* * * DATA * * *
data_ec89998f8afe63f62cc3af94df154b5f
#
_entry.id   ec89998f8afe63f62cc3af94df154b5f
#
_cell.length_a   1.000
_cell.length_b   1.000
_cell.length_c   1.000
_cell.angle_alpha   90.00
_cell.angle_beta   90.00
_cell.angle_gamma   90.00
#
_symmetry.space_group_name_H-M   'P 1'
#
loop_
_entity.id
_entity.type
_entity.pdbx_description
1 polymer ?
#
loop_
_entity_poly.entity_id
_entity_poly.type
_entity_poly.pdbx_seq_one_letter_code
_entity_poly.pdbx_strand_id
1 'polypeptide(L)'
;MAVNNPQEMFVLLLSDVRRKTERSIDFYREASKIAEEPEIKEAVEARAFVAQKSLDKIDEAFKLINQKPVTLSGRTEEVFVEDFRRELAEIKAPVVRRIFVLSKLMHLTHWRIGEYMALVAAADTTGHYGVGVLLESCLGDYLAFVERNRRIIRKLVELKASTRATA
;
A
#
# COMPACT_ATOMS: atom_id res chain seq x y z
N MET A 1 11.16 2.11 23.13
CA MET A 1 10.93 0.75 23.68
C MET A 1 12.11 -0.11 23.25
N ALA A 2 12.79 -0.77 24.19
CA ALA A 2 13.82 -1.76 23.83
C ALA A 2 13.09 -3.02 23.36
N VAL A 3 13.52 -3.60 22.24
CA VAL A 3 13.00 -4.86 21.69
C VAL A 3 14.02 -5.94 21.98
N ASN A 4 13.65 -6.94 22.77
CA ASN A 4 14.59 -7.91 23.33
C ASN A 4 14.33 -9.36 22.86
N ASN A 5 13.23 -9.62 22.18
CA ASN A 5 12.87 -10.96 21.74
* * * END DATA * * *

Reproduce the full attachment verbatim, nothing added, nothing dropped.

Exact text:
data_ec89998f8afe63f62cc3af94df154b5f
#
_entry.id   ec89998f8afe63f62cc3af94df154b5f
#
_cell.length_a   1.000
_cell.length_b   1.000
_cell.length_c   1.000
_cell.angle_alpha   90.00
_cell.angle_beta   90.00
_cell.angle_gamma   90.00
#
_symmetry.space_group_name_H-M   'P 1'
#
loop_
_entity.id
_entity.type
_entity.pdbx_description
1 polymer ?
#
loop_
_entity_poly.entity_id
_entity_poly.type
_entity_poly.pdbx_seq_one_letter_code
_entity_poly.pdbx_strand_id
1 'polypeptide(L)'
;MAVNNPQEMFVLLLSDVRRKTERSIDFYREASKIAEEPEIKEAVEARAFVAQKSLDKIDEAFKLINQKPVTLSGRTEEVFVEDFRRELAEIKAPVVRRIFVLSKLMHLTHWRIGEYMALVAAADTTGHYGVGVLLESCLGDYLAFVERNRRIIRKLVELKASTRATA
;
A
#
# COMPACT_ATOMS: atom_id res chain seq x y z
N MET A 1 11.16 2.11 23.13
CA MET A 1 10.93 0.75 23.68
C MET A 1 12.11 -0.11 23.25
N ALA A 2 12.79 -0.77 24.19
CA ALA A 2 13.82 -1.76 23.83
C ALA A 2 13.09 -3.02 23.36
N VAL A 3 13.52 -3.60 22.24
CA VAL A 3 13.00 -4.86 21.69
C VAL A 3 14.02 -5.94 21.98
N ASN A 4 13.65 -6.94 22.77
CA ASN A 4 14.59 -7.91 23.33
C ASN A 4 14.33 -9.36 22.86
N ASN A 5 13.23 -9.62 22.18
CA ASN A 5 12.87 -10.96 21.74